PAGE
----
In a world where there is competition in almost all aspects of business and professional life, being competitive has become a basic behavior expected from us. To climb higher, you need to have this, you need to have studied there, and you should have finished this. To get this project, you need to be there before them. To win, you need to . accomplish this. There are just too many things that made us
the competitive people that we are today
But what happens when our being competitive is not enough to win us the achievement we want? What happens when we are presented with something so critical that failing it will not only affect our career, but also the career of other people, and the company in general? Is diving through the project head first still a good idea?
Taking the backseat is never something that a lot of people would think to be a good value to have as a professional. For most, you need to shine out, even if it means you have to work until the wee hours in the morning, grabbing even profound projects that we have no clue what it is about. Let me tell you that this is completely wrong and you are heading the wrong direction if you are doing this.
It is true that you need to be competitive and be able to outshine other people in order to show dominance in the workforce. But there are times that not taking the lead is just as important. Here are a few signs that will tell you when to take the backseat:
When there is someone more knowledgeable than you. Failure is the best teacher, as they say, but in projects where there are a lot at stake, like capital-intensive projects or critical biddings, and you are not sure about your capabilities in the activity, never wing it by yourself. Learn to seek help. Do not be that person with such a strong ego and can’t accept other people’s suggestions, especially when it comes from people who are more knowledgeable than you on the subject matter. Admitting your own weaknesses will allow you to learn yourself and the things you have to improve more.
When you are reaching your limits. Everyone wants to climb higher in the corporate ladder, or outperform all other competition. In order to do this, we try to do exert every inch of effort we can muster and try to become that star employee our bosses want a manager to be. But sooner or later, we have to realize that there is only so much that a person can do before he starts to break and wear out. Being stressed out is good only in a level that it stimulates you to work harder and be as efficient as you can be. However, if the stress from your workload is just not humanly possible, you might want to rethink about accepting more work, and focus on the tasks that you currently have. Not only will you not be able to accomplish everything with additional burden, but also the quality of work you will be doing for all your other projects will be negatively affected. Know your boundaries. And if you really want to be a better employee, increase your workload at a smaller and more manageable pace.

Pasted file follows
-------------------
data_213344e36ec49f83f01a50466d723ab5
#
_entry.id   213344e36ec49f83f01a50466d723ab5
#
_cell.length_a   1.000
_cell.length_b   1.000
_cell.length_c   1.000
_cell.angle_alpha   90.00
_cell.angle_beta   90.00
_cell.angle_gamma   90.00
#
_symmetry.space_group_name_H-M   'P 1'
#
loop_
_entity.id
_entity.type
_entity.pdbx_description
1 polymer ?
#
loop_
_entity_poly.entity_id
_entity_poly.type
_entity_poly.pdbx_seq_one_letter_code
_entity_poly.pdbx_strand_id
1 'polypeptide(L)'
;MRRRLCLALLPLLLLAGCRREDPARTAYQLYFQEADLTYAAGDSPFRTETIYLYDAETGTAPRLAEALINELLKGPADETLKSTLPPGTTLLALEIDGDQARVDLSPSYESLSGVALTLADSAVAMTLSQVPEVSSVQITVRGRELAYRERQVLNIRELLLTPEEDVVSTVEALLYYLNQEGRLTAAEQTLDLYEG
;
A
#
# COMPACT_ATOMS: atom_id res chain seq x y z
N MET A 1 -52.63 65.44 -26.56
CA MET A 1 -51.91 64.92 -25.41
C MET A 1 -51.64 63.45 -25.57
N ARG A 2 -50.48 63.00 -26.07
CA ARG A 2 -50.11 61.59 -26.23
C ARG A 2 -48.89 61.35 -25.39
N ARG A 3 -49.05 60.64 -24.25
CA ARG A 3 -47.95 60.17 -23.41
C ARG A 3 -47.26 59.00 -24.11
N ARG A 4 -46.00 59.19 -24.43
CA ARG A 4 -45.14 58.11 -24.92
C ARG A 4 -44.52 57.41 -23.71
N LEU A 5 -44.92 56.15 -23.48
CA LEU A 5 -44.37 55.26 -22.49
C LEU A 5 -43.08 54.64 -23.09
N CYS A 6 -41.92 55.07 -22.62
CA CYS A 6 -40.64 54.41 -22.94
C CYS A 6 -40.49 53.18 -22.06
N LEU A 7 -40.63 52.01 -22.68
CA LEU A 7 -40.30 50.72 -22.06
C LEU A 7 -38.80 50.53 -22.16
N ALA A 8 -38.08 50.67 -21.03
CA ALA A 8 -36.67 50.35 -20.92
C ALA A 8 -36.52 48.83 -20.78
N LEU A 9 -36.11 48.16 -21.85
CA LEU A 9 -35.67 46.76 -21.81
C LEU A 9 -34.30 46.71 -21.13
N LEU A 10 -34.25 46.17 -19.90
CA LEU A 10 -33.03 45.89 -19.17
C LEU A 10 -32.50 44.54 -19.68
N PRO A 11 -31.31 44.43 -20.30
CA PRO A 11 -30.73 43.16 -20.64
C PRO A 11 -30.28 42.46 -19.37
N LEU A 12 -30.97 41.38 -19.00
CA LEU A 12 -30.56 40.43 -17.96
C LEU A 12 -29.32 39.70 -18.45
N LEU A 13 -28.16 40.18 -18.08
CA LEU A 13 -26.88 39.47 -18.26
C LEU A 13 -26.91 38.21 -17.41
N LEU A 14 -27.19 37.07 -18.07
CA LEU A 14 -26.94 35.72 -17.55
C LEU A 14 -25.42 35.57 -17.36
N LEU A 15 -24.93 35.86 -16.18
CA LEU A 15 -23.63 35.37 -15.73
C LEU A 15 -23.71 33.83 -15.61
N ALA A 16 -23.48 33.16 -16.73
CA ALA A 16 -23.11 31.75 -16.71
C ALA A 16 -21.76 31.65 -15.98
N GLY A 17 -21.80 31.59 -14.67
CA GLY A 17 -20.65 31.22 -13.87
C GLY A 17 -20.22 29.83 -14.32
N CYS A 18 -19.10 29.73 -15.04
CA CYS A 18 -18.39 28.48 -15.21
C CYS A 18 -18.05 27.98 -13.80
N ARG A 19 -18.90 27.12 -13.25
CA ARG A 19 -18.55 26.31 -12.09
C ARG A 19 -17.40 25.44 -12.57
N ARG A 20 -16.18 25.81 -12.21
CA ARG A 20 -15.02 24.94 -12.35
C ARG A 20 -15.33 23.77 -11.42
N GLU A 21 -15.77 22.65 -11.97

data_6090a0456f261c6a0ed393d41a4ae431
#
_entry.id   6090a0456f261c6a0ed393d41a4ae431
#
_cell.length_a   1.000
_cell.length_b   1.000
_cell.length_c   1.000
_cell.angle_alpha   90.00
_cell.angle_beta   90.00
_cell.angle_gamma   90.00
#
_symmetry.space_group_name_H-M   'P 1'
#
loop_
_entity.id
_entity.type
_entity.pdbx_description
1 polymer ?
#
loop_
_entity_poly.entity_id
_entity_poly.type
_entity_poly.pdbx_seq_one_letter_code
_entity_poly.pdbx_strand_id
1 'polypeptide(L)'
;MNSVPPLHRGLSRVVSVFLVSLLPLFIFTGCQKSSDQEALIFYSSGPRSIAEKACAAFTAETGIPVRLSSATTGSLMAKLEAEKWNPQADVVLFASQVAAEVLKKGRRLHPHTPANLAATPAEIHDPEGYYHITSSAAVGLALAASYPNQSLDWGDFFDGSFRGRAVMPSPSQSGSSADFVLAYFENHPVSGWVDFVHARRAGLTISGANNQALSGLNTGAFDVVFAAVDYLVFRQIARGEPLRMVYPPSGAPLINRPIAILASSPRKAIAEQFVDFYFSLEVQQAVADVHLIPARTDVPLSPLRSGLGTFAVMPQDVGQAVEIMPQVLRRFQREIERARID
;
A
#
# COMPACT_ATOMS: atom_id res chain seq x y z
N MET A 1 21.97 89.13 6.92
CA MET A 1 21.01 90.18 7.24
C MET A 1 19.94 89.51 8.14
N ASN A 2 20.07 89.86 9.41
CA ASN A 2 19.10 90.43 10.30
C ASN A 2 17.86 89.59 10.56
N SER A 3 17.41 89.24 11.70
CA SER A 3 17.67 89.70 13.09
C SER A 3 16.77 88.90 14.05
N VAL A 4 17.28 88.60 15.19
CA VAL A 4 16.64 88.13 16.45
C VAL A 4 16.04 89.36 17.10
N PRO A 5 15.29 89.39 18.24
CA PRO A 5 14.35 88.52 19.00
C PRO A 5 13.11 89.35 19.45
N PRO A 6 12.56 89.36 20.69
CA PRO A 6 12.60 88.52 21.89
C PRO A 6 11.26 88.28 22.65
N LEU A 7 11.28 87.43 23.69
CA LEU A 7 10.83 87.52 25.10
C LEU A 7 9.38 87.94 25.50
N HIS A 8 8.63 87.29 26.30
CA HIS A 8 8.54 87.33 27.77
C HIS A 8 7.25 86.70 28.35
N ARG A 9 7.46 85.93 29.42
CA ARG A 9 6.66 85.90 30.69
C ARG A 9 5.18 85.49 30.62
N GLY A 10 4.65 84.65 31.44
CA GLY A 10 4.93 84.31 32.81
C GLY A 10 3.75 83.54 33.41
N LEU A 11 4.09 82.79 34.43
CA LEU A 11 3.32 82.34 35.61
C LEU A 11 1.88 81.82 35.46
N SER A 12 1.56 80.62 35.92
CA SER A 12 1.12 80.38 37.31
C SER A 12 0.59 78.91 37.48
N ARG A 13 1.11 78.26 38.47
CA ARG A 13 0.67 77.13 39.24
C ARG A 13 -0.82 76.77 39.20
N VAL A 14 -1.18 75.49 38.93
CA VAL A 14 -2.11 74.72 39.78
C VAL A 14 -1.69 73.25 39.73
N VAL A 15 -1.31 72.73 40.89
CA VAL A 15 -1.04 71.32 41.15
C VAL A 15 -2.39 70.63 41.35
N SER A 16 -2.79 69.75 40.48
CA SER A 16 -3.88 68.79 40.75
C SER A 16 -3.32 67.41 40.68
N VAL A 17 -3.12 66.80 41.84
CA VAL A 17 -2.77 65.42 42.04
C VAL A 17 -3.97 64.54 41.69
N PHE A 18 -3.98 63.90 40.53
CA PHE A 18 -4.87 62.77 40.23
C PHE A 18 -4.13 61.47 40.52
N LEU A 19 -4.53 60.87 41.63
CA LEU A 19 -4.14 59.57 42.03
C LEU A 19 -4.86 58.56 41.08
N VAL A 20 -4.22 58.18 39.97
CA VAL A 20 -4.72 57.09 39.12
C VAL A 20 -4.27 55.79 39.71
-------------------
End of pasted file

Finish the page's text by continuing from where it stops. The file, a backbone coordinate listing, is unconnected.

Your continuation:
When you are a manager. I have seen a few cases where the manager is hands-on. Perhaps too hands-on that they try to engage the tasks that his people should be doing. Do not get me wrong, being a servant leader is a great value to have. However, in the case where you are the manager of a team, your role is to be able to manage your people enough for others not to take part in the work of other people.
You are responsible for improving their efficiency in their individual tasks and making sure that they are well coordinated with each other. You should not be a part of the main process, but rather, the overseer — the one to make sure that the process is being followed effectively. You being involved in the work of other people because you think they are inefficient tells everyone that you are not a good manager, and that you do not trust your people to learn and improve for themselves.
Taking the backseat is not a sign of weakness unless done out of laziness. It’s a sign that you acknowledge the things that you have to work on. Sometimes, in doing so, you can make the outcome better. Learning that other people would be better doing the task you are trying to accomplish, or allowing them to take part in your success, or even allowing them to have their own successes is a sign of a person who
knows how to lead.
Ruben Anlacan Jr. is the president and
CEO of BusinessCoach, Inc.